FIG. 1 shows a cross-sectional view of a retreaded tire 10. The tire 10 may be either a radial or bias tire. The tire 10 comprises two bead portions 12 each containing one or more bead cores 14 embedded therein. A sidewall portion 24 extending radially outward from each of the bead portions, and a tread portion 25 of substantially cylindrical shape extending between the radially outer ends of the sidewall portions 24. Furthermore, the tire 10 comprises a carcass 30 toroidally extending from one of the bead portions to the other bead portion. The carcass 30 is comprised of at least one carcass ply 32, but may comprise a plurality of carcass plies 32. The carcass plies 32 are wound around the bead core to form turnup portions. Each of these carcass plies 32 preferably contains many nylon cords such as nylon-6,6 cords, for example extending substantially perpendicular to an equatorial plane E of the tire 10 (i.e., extending in the radial direction of the tire). A tread rubber 25 is arranged radially outside of the carcass 30.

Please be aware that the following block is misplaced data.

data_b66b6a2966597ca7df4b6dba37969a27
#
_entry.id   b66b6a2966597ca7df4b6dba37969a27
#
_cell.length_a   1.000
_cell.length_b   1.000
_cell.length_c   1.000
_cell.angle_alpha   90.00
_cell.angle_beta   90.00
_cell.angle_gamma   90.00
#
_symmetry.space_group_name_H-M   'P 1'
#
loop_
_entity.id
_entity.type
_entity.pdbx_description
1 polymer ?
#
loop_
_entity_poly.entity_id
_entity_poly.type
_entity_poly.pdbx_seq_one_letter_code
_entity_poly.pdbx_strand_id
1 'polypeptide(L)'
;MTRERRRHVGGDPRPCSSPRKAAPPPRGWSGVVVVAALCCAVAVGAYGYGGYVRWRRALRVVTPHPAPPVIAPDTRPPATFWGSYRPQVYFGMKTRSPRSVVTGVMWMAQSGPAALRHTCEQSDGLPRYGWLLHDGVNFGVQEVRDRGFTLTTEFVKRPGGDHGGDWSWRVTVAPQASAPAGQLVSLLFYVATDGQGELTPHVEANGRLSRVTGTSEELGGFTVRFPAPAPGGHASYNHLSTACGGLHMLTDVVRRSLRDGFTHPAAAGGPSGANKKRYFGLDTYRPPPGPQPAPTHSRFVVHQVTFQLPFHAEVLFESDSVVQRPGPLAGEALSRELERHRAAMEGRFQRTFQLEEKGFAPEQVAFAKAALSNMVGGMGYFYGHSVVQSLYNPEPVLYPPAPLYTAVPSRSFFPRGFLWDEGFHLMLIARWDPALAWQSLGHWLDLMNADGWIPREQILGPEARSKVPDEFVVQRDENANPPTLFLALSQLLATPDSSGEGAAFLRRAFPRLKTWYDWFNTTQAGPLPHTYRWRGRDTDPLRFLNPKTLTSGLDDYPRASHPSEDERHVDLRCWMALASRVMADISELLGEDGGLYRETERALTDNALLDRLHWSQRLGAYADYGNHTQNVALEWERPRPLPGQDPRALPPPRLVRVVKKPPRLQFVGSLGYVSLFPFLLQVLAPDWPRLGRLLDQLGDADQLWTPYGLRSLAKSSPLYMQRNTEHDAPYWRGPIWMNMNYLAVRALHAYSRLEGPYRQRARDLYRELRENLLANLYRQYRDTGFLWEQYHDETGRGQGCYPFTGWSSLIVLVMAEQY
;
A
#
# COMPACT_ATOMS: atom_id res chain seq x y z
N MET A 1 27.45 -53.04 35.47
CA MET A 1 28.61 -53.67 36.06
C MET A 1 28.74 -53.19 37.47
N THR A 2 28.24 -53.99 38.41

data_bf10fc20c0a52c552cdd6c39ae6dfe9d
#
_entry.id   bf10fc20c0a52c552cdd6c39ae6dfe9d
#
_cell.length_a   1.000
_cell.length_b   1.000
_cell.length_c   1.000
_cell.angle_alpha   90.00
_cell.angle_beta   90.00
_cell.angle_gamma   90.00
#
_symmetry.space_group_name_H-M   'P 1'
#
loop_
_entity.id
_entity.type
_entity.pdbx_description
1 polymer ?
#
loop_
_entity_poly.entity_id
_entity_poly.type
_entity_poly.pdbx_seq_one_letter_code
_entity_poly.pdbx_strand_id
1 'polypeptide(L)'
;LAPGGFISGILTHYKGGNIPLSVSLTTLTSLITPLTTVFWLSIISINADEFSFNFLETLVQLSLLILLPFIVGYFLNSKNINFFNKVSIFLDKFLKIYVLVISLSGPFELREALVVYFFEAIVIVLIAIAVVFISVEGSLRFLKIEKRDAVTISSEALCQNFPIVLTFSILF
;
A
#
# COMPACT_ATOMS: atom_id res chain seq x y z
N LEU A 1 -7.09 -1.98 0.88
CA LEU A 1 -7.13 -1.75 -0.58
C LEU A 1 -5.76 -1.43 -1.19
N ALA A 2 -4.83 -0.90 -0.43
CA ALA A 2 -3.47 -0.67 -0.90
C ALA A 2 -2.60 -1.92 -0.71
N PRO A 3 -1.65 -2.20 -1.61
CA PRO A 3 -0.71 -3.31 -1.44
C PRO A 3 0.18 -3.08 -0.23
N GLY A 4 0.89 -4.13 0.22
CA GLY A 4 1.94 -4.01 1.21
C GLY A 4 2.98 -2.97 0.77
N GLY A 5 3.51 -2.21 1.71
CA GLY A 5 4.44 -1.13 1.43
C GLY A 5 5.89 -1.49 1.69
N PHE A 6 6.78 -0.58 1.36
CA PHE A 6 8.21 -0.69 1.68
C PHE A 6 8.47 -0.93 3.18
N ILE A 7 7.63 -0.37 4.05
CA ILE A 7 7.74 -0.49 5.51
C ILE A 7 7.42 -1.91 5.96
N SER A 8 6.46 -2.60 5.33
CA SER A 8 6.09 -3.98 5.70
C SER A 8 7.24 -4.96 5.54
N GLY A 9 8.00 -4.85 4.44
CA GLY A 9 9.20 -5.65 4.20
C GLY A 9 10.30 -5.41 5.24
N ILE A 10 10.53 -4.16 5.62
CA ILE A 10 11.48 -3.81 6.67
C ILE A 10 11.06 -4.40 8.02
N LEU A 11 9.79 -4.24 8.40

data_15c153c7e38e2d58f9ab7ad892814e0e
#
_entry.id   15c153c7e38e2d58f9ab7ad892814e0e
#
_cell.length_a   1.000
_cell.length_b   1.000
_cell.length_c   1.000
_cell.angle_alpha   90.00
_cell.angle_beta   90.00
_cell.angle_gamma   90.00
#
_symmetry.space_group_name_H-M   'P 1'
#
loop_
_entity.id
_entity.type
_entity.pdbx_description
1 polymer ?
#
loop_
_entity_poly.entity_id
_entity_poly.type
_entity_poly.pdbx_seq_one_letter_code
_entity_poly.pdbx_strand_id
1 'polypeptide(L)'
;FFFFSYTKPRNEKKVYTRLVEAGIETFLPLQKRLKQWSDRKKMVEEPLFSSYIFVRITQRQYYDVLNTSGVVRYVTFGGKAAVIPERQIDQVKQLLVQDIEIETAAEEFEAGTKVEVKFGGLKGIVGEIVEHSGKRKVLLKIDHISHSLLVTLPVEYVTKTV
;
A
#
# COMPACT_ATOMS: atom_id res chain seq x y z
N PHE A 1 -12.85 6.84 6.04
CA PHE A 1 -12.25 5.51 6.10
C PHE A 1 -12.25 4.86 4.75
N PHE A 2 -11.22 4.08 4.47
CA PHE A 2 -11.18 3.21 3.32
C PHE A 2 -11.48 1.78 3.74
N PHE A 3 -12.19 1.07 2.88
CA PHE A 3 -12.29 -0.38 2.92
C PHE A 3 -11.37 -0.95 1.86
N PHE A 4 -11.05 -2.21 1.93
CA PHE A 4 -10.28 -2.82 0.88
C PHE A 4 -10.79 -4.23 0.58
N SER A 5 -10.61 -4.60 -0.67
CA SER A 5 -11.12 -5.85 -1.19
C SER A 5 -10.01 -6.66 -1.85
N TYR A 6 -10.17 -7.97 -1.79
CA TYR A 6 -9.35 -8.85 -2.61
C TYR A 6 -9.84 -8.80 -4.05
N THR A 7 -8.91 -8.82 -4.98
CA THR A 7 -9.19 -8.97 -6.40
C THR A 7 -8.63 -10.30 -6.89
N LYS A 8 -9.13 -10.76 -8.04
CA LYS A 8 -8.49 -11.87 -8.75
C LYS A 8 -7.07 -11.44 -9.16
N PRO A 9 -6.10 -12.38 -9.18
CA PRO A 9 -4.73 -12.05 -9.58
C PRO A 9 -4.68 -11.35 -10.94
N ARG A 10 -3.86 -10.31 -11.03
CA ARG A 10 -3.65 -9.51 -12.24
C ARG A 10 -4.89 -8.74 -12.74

The tire 10 further comprises a belt layer 40 which reinforces the crown area of the tire. The belt layer 40 is positioned between the carcass 30 and the tread rubber 25. The belt layer 40 may be comprised of a plurality of cut belt layers, zigzag belts or zero degree belts. Located radially outward of the belt layer 40 is a layer of cushion gum 50. The buff line 52 is typically located on the innermost portion of the cushion gum layer 50. The tire further comprises one or more layers of RT ply 60 located radially outward of the cushion gum layer 50. The RT ply is located between the cushion gum 50 and the tread rubber 25.